Motorbike taxi riders and religious marshals have clashed in the northern Nigerian state of Kano over a ban that stops women travelling on the bikes.
Women say there is no public transport alternative
In accordance with Sharia law, men and women are not allowed to travel together on public transport.
Women have ignored the ban, being implemented this week, saying there are not enough transport alternatives.
Six people were wounded in the incident as a woman was told to get off a taxi motorbike on Tuesday afternoon.
The BBC's Ado Sale Kankiya in the city of Kano says some 9,000 religious marshals are on the streets to implement the ban passed earlier this year.
Despite the officials and publicity leading up to the implementation of the law, many women are still riding on the bikes, he says.
About 500 three-wheeled motorbike taxis and 100 women's-only buses have been introduced, but women say this is not sufficient.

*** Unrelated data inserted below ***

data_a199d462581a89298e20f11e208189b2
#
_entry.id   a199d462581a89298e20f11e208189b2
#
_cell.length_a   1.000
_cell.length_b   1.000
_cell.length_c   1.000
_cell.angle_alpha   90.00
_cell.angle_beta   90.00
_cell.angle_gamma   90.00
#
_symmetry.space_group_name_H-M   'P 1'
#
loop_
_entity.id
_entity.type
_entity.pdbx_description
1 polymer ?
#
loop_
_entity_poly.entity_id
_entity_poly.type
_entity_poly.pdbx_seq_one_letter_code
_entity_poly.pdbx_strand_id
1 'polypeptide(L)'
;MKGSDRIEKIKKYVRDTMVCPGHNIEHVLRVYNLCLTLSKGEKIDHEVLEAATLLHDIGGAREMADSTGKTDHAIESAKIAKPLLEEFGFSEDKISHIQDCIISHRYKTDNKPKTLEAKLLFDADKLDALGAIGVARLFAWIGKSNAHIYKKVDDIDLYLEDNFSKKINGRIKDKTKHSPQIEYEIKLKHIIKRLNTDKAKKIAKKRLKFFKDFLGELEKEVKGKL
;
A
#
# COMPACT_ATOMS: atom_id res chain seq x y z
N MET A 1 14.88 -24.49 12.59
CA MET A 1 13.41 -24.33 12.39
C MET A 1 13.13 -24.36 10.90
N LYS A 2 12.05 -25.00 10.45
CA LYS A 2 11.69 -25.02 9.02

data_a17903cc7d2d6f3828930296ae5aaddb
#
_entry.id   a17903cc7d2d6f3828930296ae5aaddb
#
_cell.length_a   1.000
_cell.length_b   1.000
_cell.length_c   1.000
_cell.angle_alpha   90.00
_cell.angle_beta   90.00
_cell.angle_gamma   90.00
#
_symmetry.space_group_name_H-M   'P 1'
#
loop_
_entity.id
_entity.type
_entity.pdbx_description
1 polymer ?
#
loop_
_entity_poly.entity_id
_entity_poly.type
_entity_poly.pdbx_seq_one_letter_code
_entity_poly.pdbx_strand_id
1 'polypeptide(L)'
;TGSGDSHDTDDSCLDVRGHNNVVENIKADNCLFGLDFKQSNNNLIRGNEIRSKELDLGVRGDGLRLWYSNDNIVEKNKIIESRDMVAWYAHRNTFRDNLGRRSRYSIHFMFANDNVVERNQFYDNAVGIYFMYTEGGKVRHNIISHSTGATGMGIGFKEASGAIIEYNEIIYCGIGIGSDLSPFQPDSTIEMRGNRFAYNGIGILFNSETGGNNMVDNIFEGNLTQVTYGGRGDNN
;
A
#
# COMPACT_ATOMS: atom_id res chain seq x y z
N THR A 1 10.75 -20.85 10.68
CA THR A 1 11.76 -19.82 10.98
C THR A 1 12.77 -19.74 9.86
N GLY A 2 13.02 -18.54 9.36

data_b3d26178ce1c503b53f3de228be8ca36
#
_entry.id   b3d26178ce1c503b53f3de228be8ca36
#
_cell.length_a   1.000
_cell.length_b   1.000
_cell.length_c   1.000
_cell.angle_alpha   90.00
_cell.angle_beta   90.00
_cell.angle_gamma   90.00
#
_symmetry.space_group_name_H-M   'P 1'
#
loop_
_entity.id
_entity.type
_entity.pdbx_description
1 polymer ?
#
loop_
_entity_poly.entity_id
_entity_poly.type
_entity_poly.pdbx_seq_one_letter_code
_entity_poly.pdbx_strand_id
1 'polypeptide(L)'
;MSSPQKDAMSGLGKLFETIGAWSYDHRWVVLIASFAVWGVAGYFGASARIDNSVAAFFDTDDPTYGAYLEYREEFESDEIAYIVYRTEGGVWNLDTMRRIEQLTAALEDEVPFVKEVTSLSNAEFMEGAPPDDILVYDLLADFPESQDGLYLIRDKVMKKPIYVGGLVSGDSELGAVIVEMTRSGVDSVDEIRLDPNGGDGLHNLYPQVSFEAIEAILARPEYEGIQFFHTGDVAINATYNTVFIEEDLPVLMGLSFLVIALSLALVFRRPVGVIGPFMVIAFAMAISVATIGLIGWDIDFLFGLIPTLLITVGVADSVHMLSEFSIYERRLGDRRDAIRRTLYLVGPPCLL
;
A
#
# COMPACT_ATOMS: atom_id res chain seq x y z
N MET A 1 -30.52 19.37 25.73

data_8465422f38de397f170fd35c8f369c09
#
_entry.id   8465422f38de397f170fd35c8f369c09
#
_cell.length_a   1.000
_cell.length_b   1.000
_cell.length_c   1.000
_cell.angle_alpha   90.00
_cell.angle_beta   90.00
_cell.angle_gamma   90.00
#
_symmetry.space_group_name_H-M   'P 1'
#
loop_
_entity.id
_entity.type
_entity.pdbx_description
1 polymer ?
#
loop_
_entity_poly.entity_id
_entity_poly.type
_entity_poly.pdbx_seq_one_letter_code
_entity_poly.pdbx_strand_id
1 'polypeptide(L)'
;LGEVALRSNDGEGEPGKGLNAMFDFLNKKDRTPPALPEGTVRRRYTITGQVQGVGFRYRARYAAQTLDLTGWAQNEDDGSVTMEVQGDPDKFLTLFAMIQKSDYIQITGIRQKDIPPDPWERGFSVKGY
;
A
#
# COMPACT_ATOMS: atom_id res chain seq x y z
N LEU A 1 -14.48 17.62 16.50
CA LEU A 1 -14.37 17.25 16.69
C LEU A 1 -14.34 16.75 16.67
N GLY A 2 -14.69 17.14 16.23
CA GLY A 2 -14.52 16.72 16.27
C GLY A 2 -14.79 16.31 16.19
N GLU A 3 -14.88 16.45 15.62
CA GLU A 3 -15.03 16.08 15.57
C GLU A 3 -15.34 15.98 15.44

Our correspondent says officials are not arresting or fining offenders, just warning them about the new law.
But after one taxi rider was told to drop a woman on Tuesday afternoon, more than 50 other motorbike taxi riders began fighting with religious marshals.
In Zamfara State, taxi riders have been lashed when found carrying female passengers.
For and against
Kano is one of several Muslim majority states that adopted Sharia law five years ago.
The move initially heightened tensions between Muslims and Christians and led to clashes which left thousands dead.
Human rights groups have condemned abuses sanctioned under the law including amputations and flogging, and say it discriminates against women.
Sharia law appears to have retained popular support in the north.
But there is significant opposition to the law, especially among the Christian minority.
While officially it does not apply to them, many say that in practice they are forced to comply.